Catholic Encyclopedia (1913)/Peoria Indians

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A principal tribe of the confederated Illinois Indians (q.v.) having their chief residence, in the seventeenth century, on Illinois river, upon the lake, and about the site of the modern city that bears their name. The first white man ever known to the Illinois was probably the Jesuit Claude Allouez, who met some of them as visitors at the mission on Lake Superior at La Pointe (Bayfield) Wisconsin, in 1667. Six years later Marquette passed through their country, where he soon established a temporary mission. In 1680 the French commander, La Salle, built For Crèvecoeur on Peoria lake, near the village of the tribe, about the present Rockfort. It was abandoned, but reoccupied in 1684, when a regular mission was begun among the Peoria by Fr. Allouez. His successor in 1687 was Fr. Jacques Gravier, to whom we owe the great manuscript "Dictionary of the Peoria Language", now at Harvard University, the principal literary monument of the extinct Illinois. The Peoria, however, proved obstinate in their old beliefs, and in 1705, at the instigation of the medicine men, Gravier was attacked and dangerously wounded. He narrowly escaped with his life, but died from the effects on 12 Feb., 1708, near Mobile, after having vainly sought a cure in France. The mission continued under other workers, but so late as 1721 the tribe was still almost entirely heathen, although the majority of the Illinois were then Christian. The Peoria shared in the vicissitudes and rapid decline of the Illinois, and in 1832 the remnant of the confederated tribes, hardly 300 souls in all, sold all their claims in Illinois in Missouri and removed to a small reservation on the Osage River, Kansas. In 1854 the remnant of the Wea and Piankishaw of Indiana were consolidated with them, and in 1868 the entire body removed to a tract in north-east Oklahoma, where they now reside, being officially designated as "Peoria and confederated tribes", and numbering altogether only about 200 souls, all mixed-bloods, and divided between Catholic and Methodist. (See also MIAMI INDIANS.)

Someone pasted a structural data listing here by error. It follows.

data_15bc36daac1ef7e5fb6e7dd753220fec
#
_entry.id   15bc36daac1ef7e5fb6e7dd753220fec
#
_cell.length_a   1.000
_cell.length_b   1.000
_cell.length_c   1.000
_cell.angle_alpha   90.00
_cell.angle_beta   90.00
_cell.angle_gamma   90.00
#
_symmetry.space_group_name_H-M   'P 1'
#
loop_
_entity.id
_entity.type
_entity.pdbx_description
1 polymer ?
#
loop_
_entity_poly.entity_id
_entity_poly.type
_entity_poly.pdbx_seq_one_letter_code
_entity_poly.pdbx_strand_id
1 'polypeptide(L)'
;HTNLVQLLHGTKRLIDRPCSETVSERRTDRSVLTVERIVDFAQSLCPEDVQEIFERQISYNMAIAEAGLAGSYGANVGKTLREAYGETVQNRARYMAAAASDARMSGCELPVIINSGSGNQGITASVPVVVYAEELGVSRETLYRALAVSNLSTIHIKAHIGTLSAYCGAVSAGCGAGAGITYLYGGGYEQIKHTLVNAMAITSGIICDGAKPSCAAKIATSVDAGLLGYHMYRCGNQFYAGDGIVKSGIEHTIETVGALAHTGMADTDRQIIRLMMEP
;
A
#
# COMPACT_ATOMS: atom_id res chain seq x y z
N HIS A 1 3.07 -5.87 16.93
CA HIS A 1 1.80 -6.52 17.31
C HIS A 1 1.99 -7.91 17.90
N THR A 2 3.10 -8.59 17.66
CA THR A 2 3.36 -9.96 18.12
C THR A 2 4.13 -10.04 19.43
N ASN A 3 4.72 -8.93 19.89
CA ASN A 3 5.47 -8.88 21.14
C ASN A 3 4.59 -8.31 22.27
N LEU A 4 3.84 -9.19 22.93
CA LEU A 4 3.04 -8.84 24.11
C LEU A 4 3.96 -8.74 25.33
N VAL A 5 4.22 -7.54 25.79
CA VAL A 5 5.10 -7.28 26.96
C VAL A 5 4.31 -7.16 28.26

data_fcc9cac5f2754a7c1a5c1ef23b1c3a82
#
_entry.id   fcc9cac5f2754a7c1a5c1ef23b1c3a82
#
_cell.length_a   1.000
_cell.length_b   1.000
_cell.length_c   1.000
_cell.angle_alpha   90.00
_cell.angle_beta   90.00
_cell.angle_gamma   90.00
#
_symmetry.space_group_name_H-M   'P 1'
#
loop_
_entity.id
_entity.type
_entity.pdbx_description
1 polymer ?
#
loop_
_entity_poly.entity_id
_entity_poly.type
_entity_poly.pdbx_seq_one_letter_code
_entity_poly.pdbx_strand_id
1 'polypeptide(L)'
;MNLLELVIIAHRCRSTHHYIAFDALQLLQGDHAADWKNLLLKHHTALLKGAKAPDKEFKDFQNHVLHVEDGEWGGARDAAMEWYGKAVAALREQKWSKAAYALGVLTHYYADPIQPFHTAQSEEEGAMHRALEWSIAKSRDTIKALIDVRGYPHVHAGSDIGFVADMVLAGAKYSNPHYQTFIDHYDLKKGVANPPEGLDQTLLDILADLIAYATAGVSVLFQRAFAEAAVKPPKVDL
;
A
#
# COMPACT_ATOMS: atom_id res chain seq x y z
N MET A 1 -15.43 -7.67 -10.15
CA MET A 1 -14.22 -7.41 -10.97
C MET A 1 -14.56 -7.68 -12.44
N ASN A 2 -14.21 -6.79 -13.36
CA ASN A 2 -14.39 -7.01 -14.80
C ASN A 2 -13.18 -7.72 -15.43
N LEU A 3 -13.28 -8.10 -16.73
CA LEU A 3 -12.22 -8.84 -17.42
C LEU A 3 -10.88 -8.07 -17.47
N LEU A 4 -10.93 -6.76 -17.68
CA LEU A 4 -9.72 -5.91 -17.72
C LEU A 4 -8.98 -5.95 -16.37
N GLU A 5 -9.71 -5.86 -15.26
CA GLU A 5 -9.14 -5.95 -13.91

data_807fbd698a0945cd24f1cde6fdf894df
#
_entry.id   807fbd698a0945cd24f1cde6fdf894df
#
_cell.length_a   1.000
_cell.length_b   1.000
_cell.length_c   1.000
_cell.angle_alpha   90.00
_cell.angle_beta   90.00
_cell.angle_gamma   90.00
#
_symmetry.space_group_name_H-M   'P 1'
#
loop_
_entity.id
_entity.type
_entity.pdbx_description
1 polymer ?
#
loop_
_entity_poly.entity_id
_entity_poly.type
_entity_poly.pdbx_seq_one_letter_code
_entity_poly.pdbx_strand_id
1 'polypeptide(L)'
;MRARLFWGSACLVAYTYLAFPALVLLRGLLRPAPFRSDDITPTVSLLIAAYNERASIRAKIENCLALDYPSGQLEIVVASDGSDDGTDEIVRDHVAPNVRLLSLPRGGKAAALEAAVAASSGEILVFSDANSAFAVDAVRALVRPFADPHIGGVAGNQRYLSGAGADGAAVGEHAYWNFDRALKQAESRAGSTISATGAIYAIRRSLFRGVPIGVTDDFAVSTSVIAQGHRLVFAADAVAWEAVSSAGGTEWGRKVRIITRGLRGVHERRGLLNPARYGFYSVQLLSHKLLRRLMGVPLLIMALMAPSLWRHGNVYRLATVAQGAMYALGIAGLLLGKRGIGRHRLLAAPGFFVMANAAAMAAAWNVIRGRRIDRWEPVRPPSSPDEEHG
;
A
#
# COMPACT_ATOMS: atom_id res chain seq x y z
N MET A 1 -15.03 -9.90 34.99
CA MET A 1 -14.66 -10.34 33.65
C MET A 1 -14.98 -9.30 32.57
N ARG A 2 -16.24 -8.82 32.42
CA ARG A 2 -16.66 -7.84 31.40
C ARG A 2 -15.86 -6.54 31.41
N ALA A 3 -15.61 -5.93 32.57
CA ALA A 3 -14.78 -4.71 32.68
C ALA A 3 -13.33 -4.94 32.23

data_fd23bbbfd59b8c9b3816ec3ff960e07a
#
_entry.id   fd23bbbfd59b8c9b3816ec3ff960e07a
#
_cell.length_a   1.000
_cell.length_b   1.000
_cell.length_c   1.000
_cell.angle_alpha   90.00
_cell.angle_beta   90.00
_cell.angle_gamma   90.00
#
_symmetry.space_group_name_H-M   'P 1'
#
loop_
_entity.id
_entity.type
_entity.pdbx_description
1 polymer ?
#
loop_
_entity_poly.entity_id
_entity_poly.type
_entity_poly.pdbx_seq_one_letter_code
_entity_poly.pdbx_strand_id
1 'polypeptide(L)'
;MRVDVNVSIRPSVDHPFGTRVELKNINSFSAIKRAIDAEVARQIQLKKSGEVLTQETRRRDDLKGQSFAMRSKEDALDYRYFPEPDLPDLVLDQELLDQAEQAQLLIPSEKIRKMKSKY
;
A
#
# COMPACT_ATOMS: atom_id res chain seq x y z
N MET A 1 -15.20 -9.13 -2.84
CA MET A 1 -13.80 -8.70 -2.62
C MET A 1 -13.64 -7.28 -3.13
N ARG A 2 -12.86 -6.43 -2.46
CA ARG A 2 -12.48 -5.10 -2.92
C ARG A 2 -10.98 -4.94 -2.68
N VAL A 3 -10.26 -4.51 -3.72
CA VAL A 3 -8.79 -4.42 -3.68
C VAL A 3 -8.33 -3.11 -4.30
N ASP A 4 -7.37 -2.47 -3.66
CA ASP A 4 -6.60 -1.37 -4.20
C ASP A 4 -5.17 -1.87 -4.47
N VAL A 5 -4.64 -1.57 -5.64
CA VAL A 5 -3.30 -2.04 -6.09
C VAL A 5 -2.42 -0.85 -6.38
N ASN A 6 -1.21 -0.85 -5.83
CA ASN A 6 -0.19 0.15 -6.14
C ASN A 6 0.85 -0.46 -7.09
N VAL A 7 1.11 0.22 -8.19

THWAITES (ed.), The Jesuit Relations (Illinois missions) (73 vols., Cleveland, 1896-1901); SHEA, Catholic Missions (New York, 1854); PILLING, Bibliography of the Algonquian Languages (Washington, 1891); ROYCE AND THOMAS, Indian Land Cessions, Eighteenth Rept. Bur. Am. Eth., II (Washington, 1899).

JAMES MOONEY